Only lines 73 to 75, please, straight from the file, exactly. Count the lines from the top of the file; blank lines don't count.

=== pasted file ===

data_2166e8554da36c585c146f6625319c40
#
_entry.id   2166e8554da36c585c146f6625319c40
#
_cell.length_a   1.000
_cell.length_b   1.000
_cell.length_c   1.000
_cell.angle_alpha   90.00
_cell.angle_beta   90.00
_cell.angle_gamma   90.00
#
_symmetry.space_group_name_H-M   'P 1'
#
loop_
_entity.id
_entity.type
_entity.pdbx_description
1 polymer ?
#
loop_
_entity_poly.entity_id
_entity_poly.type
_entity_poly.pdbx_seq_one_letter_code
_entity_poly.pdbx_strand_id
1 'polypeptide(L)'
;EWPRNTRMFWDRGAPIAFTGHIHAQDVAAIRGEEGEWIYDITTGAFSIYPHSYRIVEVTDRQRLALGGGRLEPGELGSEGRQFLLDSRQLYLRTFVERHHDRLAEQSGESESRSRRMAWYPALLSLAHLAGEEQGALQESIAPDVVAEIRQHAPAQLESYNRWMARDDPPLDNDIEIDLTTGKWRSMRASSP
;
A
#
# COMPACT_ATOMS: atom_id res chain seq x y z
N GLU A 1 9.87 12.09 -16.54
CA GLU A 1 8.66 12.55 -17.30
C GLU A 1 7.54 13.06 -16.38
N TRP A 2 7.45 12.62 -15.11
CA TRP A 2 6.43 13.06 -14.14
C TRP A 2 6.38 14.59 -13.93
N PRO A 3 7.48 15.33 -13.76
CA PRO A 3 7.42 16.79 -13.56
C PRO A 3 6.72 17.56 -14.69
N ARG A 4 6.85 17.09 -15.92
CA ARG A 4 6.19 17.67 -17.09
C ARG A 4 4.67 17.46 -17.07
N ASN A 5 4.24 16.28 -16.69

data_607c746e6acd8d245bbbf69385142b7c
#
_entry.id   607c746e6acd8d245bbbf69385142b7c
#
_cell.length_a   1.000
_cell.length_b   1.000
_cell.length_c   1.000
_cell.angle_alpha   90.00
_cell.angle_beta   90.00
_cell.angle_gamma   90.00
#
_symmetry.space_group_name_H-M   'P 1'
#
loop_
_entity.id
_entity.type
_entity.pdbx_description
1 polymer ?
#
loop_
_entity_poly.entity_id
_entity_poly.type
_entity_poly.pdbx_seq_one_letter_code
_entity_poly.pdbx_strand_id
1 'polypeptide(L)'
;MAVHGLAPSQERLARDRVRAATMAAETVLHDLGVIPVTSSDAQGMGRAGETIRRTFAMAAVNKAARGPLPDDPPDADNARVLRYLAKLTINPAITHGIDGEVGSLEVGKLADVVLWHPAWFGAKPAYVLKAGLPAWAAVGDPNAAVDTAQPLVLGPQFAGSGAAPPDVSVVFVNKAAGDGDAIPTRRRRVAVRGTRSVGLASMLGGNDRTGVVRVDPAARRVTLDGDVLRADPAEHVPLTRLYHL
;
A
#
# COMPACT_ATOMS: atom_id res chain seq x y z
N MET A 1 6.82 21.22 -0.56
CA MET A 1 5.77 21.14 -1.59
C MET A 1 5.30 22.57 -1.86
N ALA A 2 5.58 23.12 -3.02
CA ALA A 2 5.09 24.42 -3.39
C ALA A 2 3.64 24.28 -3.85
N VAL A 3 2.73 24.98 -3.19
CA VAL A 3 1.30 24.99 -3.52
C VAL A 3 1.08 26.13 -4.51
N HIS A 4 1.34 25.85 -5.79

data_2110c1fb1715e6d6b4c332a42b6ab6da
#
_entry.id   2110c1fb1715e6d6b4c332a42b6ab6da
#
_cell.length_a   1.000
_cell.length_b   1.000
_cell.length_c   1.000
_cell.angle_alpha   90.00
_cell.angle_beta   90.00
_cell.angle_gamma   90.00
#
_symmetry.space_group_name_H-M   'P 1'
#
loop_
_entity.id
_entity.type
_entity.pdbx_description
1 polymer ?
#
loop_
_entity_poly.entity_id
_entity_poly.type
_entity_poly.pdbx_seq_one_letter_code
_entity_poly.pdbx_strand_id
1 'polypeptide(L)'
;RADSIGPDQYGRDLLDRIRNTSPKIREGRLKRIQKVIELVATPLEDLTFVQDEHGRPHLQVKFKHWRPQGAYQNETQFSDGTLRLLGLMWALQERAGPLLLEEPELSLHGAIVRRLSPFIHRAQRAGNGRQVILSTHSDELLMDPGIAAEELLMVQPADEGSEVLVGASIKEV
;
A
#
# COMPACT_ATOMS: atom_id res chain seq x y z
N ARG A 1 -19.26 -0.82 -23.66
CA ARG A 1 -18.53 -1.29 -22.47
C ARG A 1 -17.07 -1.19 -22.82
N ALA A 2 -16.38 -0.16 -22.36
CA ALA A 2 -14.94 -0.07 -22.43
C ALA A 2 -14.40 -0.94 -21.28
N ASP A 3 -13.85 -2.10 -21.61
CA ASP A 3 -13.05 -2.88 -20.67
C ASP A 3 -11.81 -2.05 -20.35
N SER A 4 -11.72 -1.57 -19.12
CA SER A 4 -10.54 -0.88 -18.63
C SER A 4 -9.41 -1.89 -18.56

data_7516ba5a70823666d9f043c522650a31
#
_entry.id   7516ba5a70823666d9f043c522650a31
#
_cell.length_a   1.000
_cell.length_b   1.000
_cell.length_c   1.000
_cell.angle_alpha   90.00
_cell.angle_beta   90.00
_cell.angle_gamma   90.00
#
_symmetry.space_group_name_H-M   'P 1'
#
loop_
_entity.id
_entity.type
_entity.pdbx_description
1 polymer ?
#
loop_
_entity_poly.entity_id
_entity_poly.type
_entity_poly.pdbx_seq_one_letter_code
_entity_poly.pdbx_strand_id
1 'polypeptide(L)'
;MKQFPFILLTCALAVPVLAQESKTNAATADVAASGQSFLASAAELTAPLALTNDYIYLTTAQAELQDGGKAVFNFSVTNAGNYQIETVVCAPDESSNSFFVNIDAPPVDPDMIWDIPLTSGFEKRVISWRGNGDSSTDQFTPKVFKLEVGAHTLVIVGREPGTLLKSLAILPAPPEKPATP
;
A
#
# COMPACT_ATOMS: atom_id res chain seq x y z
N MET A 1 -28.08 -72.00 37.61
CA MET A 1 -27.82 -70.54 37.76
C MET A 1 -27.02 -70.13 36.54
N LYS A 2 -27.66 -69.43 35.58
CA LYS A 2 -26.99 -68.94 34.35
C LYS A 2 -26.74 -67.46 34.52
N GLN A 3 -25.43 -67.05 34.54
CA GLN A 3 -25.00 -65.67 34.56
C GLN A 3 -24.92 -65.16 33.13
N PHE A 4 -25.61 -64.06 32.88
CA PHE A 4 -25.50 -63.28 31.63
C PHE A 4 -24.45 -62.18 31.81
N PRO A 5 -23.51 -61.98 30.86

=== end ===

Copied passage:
# COMPACT_ATOMS: atom_id res chain seq x y z
N MET A 1 6.82 21.22 -0.56
CA MET A 1 5.77 21.14 -1.59